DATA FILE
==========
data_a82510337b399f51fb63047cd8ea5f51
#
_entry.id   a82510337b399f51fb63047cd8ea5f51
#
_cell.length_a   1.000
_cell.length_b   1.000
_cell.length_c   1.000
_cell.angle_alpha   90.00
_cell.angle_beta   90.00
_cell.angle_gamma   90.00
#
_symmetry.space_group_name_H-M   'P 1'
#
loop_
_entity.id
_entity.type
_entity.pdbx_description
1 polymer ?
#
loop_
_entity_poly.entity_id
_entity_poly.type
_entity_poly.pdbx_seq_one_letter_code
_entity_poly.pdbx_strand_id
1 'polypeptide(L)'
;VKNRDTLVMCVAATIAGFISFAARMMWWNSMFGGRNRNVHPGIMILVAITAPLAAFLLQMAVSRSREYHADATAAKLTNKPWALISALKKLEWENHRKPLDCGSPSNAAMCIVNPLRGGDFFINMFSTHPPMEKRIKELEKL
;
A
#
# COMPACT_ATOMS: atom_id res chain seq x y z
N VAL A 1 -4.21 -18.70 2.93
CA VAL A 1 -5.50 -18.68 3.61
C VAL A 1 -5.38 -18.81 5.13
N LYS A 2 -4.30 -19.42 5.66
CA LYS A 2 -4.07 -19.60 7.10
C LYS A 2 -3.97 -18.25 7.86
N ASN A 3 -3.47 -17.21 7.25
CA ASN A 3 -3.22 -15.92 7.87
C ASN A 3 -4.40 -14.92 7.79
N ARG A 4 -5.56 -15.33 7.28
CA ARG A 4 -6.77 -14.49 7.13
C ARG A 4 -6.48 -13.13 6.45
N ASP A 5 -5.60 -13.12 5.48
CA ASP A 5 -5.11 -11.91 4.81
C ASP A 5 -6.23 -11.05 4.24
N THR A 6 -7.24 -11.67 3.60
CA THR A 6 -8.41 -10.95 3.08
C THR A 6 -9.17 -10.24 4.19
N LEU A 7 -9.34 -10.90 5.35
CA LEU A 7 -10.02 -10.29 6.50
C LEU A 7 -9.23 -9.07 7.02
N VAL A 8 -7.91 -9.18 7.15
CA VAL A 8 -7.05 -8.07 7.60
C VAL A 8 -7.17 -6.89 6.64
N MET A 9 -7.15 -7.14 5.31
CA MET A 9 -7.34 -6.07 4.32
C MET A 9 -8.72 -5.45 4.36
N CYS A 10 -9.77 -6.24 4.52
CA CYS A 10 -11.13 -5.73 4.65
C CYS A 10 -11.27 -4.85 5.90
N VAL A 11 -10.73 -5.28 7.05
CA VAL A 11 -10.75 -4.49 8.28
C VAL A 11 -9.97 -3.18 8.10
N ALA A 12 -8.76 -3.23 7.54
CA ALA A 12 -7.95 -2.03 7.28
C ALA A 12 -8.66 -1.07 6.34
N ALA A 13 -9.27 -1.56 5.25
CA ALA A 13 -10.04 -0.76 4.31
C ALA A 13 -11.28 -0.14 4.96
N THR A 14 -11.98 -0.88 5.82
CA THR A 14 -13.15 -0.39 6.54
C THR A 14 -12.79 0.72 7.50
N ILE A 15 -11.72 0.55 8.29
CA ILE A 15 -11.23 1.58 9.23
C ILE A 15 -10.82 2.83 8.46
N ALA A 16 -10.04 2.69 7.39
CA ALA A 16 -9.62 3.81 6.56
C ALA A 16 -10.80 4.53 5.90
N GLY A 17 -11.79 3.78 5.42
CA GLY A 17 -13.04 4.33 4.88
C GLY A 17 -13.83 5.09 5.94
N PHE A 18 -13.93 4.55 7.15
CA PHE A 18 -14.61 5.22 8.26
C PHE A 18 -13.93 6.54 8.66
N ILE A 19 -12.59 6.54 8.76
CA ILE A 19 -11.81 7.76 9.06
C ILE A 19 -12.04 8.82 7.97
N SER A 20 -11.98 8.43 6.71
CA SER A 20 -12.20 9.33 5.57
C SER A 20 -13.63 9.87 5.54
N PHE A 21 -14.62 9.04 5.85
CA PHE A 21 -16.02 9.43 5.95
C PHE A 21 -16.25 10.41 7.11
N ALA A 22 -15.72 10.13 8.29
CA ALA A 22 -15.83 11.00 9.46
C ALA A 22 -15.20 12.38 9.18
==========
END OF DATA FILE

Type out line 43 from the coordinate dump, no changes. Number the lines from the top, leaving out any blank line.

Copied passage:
N ASP A 5 -5.60 -13.12 5.48